Love Affair (1994), starring Warren Beatty and Annette Bening
The first thing someone will say, if you mention that you adore the 1994 film Love Affair, is that it’s no An Affair to Remember – the 1957 film starring Carey Grant and Deborah Kerr, of which Love Affair is a remake. I wouldn’t know; for some reason I’ve never enjoyed watching classic black-and-white films, so I’ve never seen An affair to Remember (nor the 1939 version, the original Love Affair starring Irene Dunne and Charles Boyer). What I do know is that if you want to see a film that is romantic in every sense of the word – with two sublime actors, Warren Beatty and Annette Bening, who had just gotten married in real life not long before they started shooting this film; with cinematography that has a dreamy soft-focus quality, golden lighting and beautiful scenery throughout, taking us from New York to Tahiti and back; and which features the late-great Katharine Hepburn in her final film appearance (she was 86 then, and Warren Beatty wooed her to do the film through begging and sending her “lots and lots of flowers,” he told a magazine reporter at the time) – the 1994 version of Love Affair merits watching.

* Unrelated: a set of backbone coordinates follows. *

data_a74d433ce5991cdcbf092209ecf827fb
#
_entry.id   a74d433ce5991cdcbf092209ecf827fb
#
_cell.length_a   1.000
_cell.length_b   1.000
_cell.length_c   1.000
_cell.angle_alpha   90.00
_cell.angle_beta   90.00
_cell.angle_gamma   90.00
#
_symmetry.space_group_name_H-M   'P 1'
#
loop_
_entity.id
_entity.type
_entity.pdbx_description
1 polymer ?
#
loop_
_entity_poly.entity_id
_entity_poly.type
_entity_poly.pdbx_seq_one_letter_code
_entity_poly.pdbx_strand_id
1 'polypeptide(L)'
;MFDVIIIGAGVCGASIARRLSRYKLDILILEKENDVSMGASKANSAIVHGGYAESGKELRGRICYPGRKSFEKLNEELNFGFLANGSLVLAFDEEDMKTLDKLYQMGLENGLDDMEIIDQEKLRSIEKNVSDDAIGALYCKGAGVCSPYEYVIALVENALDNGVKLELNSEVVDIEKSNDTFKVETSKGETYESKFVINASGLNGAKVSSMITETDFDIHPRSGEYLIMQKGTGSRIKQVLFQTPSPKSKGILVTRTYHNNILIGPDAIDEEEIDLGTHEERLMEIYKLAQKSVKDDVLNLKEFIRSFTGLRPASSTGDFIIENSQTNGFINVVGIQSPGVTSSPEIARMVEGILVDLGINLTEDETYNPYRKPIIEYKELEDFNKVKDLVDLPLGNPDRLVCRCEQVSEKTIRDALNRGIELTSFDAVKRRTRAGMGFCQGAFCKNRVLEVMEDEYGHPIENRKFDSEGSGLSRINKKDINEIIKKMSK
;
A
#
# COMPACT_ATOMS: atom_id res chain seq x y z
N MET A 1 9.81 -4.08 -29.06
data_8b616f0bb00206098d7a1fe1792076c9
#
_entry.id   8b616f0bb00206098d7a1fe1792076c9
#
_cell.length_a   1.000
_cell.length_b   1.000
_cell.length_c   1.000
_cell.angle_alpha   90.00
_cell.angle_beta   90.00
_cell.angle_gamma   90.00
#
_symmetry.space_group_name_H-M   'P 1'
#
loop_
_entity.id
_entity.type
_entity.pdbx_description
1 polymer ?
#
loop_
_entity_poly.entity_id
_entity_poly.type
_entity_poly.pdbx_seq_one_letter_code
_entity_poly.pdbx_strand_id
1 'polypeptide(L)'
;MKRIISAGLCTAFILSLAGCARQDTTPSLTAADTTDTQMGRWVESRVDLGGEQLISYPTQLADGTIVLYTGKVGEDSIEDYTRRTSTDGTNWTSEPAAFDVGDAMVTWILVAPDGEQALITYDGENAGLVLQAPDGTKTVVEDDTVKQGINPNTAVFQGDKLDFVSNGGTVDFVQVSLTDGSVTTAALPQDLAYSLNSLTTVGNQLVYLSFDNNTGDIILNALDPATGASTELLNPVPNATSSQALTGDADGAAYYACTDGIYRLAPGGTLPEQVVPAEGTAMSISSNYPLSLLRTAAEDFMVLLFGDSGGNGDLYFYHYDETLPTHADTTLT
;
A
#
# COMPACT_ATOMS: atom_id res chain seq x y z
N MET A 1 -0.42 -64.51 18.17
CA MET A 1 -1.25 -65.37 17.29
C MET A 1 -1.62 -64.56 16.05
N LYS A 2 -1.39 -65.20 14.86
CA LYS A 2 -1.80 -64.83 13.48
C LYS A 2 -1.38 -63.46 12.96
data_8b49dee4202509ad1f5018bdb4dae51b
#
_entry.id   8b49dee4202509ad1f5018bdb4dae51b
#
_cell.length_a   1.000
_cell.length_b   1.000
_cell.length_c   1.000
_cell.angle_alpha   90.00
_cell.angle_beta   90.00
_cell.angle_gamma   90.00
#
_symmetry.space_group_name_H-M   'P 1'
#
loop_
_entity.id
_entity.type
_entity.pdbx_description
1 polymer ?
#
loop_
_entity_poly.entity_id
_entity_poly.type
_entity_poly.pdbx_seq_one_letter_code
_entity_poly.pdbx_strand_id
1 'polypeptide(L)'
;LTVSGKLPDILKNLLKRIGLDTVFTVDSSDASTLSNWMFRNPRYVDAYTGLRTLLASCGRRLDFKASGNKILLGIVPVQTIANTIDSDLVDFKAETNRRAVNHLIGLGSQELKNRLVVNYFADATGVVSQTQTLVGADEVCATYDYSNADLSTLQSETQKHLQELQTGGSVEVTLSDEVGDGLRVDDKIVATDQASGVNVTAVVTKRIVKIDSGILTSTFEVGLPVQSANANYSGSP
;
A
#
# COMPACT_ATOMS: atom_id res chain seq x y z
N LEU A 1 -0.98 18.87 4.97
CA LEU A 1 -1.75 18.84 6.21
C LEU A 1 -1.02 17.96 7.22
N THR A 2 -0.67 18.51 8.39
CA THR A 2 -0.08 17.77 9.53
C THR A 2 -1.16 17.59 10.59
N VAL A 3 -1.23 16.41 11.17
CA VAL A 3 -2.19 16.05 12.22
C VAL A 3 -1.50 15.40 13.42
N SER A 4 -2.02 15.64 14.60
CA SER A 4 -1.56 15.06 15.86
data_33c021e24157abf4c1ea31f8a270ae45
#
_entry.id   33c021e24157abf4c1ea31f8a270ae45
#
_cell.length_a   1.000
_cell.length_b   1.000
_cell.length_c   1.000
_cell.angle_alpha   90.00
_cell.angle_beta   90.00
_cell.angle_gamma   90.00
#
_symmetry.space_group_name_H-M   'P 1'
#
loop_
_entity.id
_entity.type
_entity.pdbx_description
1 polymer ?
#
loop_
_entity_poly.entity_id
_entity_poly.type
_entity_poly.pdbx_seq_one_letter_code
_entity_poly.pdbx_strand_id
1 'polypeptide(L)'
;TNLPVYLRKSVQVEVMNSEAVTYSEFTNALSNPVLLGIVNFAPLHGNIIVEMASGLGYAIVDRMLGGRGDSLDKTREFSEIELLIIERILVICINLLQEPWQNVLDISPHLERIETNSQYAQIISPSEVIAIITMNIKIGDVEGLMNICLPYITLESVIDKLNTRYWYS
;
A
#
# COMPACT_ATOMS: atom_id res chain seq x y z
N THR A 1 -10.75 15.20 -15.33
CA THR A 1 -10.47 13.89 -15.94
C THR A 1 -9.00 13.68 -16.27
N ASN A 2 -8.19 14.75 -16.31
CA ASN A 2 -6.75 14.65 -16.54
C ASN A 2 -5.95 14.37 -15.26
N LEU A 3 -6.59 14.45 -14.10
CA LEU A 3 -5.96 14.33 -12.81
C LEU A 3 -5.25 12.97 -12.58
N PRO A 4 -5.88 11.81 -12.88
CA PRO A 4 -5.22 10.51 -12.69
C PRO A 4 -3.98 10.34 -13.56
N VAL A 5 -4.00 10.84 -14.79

I saw it when it first came out on the big screen, I own a copy in my Amazon video library today, and I think this film was tended to so lovingly by Beatty that it stands the test of time: it’s a classic that manages to feel fresh rather than dated, even if much has changed in the world in the past 22 years, and even if the part of the film that features Katharine Hepburn seems like something from a fantasy rather than something out of real life. (Beatty produced the film and co-wrote the screenplay, and though he didn’t direct it, I recall reading that he had a lot of input concerning lighting and wardrobe: he wanted Bening to look especially beautiful and she does). He once said of the film, in reference to its sentimental nature, “Making this movie is, like, standing up at a rap concert and singing `Danny Boy.’ You shouldn’t make a career of singing `Danny Boy,’ but it’s a good tune, so if you’re going to sing it, you shouldn’t change the words.”
I couldn’t agree more. And I’m recommending it as the perfect film to watch at Christmas, not only because it’s final scene takes place on Christmas, but because at this time of year, we are most in touch with our sentimental side. I’d venture to say that for a good many of us at the holidays, sentimentality of the kind expressed in Love Affair is precisely what we crave.